American Crow standing on a dead Asian Carp – Nikon D500, f7.1, 1/1250, ISO 500, Nikkor 500mm VR with 1.4x TC, natural light
I spent a little bit of time yesterday morning at Farmington Bay WMA and saw more Bald Eagles than I have seen the entire winter, that may be because water levels have been dropped in some of the units in an effort to kill and control the invasive Asian Carp that make such a horrible mess of the marshes surrounding the Great Salt Lake and Utah Lake to the south. The Bald Eagles come to Farmington Bay and feast on the dead carp. Those carp might be food for the eagles but they out compete native fish and they stir the water up until it becomes brown and filthy.
The Asian Carp and other invasive species were first introduced to Utah in the 1880’s thanks to Albert Perry Rockwood who had been appointed Territorial Fish Superintendent of Utah and was on official business on behalf of Brigham Young who along with other Mormon leaders decided that fish “possess brain making material to a greater extent than any other animal food.” so Rockwood tried to introduce many species of fish and crustaceans into the fresh water of Utah and even went so far as to try to farm lobsters and oysters in the Great Salt Lake.
Today millions of dollars have been spent trying to keep Asian Carp under control in Utah, I personally don’t think they will ever be completely eradicated. But enough about the carp and back to birds…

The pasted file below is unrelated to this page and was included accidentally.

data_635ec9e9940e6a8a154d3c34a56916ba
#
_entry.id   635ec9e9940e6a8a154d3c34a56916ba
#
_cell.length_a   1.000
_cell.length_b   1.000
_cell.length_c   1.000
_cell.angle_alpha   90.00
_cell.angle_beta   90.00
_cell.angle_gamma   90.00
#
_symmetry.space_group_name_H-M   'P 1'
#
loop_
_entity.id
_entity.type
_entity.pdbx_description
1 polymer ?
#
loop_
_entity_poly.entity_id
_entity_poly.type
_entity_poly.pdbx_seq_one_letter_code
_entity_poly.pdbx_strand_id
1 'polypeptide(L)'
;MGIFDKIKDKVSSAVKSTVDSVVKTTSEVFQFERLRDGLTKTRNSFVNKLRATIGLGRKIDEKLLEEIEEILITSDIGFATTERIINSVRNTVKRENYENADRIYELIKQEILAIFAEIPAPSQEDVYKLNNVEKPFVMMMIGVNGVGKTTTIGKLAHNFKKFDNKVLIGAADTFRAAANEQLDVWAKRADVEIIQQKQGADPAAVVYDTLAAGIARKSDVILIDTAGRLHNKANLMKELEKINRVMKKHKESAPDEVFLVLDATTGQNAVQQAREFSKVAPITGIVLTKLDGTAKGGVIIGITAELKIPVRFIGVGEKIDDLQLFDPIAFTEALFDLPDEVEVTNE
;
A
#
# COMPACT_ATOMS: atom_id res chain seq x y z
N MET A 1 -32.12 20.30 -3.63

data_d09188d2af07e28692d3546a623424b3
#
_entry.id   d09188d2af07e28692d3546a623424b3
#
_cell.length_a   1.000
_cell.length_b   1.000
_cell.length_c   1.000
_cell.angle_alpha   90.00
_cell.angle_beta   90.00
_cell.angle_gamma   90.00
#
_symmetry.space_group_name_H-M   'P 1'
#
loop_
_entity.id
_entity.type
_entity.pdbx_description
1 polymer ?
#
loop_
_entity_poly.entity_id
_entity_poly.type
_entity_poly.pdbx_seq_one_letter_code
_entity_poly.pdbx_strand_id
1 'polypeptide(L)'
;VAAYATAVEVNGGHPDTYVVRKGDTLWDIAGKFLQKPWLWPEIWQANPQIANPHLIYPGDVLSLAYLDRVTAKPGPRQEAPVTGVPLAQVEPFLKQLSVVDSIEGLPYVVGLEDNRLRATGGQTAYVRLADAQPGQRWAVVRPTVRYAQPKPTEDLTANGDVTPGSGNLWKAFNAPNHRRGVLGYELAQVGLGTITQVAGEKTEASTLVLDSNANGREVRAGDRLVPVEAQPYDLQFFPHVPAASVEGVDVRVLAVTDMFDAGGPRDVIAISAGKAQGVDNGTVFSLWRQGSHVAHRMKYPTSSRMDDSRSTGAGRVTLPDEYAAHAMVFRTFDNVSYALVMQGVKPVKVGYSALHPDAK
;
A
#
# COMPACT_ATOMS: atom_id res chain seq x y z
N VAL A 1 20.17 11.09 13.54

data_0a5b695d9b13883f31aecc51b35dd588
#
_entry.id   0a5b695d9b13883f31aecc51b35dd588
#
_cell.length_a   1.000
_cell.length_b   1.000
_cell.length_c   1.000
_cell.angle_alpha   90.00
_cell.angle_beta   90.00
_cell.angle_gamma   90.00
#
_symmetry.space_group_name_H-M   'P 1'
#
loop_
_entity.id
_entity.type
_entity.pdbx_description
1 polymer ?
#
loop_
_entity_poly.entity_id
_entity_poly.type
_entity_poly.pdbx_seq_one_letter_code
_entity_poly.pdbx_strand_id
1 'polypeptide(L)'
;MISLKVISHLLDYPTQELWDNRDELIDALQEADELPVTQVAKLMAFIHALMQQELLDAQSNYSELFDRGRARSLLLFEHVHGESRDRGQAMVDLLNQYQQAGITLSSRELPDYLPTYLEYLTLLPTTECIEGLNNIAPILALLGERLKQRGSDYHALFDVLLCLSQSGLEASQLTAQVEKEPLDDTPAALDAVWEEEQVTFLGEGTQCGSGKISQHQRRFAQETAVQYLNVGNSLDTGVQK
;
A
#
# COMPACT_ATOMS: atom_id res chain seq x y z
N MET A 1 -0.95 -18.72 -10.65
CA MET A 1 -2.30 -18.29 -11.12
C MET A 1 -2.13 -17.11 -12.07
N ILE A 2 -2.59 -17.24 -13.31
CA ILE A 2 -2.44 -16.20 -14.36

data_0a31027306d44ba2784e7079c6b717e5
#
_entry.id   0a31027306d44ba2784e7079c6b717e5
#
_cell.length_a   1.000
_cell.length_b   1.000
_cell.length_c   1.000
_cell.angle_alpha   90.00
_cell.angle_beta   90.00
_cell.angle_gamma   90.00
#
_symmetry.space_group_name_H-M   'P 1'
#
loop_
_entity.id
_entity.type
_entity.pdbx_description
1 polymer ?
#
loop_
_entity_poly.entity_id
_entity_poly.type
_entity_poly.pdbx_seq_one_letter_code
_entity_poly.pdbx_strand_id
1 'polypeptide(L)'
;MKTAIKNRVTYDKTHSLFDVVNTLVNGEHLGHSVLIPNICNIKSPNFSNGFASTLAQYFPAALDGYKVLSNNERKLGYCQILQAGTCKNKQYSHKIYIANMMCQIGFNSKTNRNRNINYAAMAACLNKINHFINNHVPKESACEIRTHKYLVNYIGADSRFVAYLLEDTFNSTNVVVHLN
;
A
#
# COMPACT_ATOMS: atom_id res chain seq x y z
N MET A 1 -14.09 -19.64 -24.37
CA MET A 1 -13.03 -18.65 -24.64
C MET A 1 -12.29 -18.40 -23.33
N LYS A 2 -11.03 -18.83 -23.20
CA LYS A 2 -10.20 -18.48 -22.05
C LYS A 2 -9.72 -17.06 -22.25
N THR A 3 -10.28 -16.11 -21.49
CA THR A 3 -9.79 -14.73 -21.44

Yesterday there were also gulls and crows taking advantage of the dead carp in the units where the water levels have been dropped.
Utah has a huge increase in our American Crow population during the winter and they can be seen in some areas by the thousands but we don’t have that many American Crows that stick around during the breeding season, the crows we see now in large numbers are mostly winter residents that migrate north in the spring.
Yesterday the American Crows hung around with the Bald Eagles, Herring, California and Ring-billed Gulls to feast on those invasive fish which gave me an opportunity to photograph this one standing on a dead carp.
I love corvids and will always attempt to photograph them when I can. This crow stood on top of the fish taking small pieces of its flesh until a Herring gull made it take flight…
American Crow in flight at Farmington Bay WMA – Nikon D500, f7.1, 1/2500, ISO 500, Nikkor 500mm VR with 1.4x TC, natural light
I was able to get one sharp photo of the crow in flight before it flew out of my view. I wish the light had been a little less contrasty so more fine details showed in the bird’s dark plumage but I do like the pose and eye contact I had with the crow.
It was fun photographing the American Crows at Farmington Bay WMA yesterday. Oh, I almost forgot to say I saw a small flock of American White Pelicans in flight yesterday plus a pair of mating American Kestrels, the female kestrel was banded on 12/13/17 at Farmington Bay and has been spotted at least a half dozen times at the WMA since then.
Life is good.